Masa Israel, a joint project of the Jewish Agency for Israel and the Israeli government which serves as an umbrella for 180 semester and year programs in Israel, commissioned the study to measure the efficacy of long term Israel programs for future Jewish involvement and affiliation.
The study was conducted by Prof. Steven M. Cohen, director of the Berman Jewish Policy Archive at NYU Wagner and research professor of Jewish social policy at the Hebrew Union College, and Dr. Ezra Kopelowitz, principal of Research Success.
The study found that the longer the program on which participants spent time in Israel and the more repeated the experiences, the greater the level of Jewish identification.
The study surveyed more than 13,000 Israel program participants, more than 11,000 of whom were Americans, and most of whom had been on either a short-term experience or a Masa program from 2005 to 2010, or both.
It compared three groups who had been on short-term programs:
those who been on Birthright and not returned to Israel
those who returned to Israel for another short term; and
those who had been on Birthright, and then went on a Masa Israel program.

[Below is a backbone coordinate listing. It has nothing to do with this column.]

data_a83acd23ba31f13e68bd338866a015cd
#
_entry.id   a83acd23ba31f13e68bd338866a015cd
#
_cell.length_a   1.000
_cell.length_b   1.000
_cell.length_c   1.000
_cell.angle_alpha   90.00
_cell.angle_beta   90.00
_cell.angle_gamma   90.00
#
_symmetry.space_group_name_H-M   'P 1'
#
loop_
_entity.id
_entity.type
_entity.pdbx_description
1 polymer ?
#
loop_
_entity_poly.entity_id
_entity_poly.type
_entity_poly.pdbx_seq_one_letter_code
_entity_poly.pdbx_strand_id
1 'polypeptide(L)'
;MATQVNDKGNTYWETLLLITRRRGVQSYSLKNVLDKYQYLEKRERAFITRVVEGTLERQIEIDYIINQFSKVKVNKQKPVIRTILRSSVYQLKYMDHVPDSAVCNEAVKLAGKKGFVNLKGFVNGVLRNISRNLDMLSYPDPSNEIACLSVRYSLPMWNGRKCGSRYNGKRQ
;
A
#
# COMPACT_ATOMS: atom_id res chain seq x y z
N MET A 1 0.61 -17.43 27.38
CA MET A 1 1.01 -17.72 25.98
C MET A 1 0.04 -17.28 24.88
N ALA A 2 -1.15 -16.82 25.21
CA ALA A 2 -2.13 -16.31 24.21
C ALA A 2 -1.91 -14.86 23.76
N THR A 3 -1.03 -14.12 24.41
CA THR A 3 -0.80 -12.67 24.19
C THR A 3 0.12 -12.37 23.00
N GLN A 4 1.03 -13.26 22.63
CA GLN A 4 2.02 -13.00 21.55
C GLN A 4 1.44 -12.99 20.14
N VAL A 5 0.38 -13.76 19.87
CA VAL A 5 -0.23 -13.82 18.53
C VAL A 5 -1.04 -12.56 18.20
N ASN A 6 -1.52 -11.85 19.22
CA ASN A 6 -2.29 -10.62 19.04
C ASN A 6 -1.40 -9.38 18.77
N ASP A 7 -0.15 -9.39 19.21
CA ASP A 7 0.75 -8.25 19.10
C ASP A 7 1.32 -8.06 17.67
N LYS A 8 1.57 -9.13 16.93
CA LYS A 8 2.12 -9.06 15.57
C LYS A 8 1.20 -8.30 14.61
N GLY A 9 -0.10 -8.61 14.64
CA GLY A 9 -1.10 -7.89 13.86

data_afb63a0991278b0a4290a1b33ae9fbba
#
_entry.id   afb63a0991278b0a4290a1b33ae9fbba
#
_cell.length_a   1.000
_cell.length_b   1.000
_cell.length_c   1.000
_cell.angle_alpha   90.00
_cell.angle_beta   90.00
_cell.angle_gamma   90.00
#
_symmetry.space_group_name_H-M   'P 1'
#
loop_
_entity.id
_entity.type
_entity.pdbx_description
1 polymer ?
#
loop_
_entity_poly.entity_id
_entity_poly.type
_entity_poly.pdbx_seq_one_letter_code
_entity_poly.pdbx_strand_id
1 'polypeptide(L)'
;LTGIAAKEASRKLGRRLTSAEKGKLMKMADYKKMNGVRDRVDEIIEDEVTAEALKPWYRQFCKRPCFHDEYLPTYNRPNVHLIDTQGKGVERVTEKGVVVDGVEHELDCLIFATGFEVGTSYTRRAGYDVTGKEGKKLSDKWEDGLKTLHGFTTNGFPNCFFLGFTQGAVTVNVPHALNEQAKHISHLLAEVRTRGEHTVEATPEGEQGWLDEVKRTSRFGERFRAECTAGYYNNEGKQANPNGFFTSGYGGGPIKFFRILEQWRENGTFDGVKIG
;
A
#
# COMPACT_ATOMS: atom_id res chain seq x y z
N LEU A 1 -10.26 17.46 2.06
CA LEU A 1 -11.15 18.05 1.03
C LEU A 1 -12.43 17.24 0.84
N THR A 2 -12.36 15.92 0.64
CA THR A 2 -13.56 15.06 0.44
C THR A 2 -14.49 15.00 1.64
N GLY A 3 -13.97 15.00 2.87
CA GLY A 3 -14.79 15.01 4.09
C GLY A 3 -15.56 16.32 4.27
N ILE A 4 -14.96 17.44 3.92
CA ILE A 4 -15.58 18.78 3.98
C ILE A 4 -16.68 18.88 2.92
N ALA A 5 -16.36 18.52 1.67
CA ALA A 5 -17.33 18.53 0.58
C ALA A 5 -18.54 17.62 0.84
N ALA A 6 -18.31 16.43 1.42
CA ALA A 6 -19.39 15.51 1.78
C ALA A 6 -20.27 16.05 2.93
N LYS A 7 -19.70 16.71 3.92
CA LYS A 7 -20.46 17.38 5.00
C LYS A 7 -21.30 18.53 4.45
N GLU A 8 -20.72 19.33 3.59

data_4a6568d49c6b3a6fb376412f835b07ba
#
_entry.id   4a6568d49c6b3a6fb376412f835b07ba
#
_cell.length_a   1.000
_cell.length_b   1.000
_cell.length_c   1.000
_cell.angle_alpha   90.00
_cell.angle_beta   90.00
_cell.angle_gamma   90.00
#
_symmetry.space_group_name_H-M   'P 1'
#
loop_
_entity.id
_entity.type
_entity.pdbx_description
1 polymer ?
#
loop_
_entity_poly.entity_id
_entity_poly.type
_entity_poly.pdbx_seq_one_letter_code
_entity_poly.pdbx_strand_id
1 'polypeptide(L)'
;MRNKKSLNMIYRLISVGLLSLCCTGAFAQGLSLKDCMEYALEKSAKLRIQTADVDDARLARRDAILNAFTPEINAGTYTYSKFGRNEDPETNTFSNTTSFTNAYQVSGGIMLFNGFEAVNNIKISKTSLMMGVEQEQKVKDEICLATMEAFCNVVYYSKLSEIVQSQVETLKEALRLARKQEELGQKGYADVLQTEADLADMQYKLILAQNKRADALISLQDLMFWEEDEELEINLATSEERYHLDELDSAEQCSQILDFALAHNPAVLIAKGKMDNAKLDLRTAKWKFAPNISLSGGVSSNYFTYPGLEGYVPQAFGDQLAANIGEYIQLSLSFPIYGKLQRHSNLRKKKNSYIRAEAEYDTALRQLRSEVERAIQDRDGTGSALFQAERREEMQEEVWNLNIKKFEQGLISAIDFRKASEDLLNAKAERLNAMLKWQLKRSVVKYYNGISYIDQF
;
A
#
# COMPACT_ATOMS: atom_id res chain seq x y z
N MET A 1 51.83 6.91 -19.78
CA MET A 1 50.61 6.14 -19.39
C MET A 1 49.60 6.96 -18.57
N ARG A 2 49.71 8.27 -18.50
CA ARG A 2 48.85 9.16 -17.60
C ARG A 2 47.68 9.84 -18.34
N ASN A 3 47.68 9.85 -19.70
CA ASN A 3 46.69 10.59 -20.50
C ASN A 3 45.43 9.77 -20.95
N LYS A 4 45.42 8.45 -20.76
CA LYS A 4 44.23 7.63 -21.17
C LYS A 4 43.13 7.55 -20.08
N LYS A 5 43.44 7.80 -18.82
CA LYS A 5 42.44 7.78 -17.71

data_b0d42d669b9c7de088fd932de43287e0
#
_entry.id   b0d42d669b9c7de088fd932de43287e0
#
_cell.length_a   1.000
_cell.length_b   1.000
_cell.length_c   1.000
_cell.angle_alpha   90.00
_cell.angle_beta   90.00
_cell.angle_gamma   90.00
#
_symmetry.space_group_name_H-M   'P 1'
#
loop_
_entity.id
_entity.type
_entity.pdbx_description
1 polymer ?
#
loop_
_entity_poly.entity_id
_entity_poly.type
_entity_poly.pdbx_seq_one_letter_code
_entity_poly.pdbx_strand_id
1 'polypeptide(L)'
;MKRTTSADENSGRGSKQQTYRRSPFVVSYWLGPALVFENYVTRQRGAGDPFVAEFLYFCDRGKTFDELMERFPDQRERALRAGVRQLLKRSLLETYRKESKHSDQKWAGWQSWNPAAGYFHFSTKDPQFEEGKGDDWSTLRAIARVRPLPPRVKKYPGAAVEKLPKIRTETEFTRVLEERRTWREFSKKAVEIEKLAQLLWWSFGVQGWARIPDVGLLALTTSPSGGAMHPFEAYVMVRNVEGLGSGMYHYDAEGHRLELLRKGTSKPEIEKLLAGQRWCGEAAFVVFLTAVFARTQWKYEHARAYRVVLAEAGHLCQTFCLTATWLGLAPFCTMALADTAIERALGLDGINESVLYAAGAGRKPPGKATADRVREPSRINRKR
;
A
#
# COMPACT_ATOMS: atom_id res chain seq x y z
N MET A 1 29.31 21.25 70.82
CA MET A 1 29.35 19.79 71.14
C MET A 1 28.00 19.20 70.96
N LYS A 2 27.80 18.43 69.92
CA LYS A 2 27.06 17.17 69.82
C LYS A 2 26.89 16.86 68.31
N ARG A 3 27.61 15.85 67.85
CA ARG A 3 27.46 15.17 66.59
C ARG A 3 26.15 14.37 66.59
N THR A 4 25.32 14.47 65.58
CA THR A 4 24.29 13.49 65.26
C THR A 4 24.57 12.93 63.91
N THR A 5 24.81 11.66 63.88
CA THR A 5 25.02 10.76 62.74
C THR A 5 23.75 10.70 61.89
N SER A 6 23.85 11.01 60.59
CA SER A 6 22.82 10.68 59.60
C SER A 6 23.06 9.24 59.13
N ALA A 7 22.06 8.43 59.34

The study also examined two other groups who had been on long term programs only: those non-Orthodox young adults who had been on Masa without going on Birthright, and those who were raised Orthodox and had been on Masa.
These two groups reported far stronger Jewish background and childhood Jewish education than did the three Birthright groups.
The study found that with each subsequent Israel experience, the level of Jewish engagement rose significantly.
For example, for the married respondents, among those who did Birthright and had not returned subsequently to Israel, 50% married a Jewish spouse; among those who did Birthright and returned to Israel subsequently for a short term, 70% married Jews; among those who did Birthright followed by Masa, as many as 91% were in-married.
In other words, short term program graduates who never returned to Israel reported intermarriage rates close to the national Jewish average for people their age.
In contrast, those who went on to participate in a Masa program were far more likely to marry Jewish, doing so in more than nine out of 10 instances.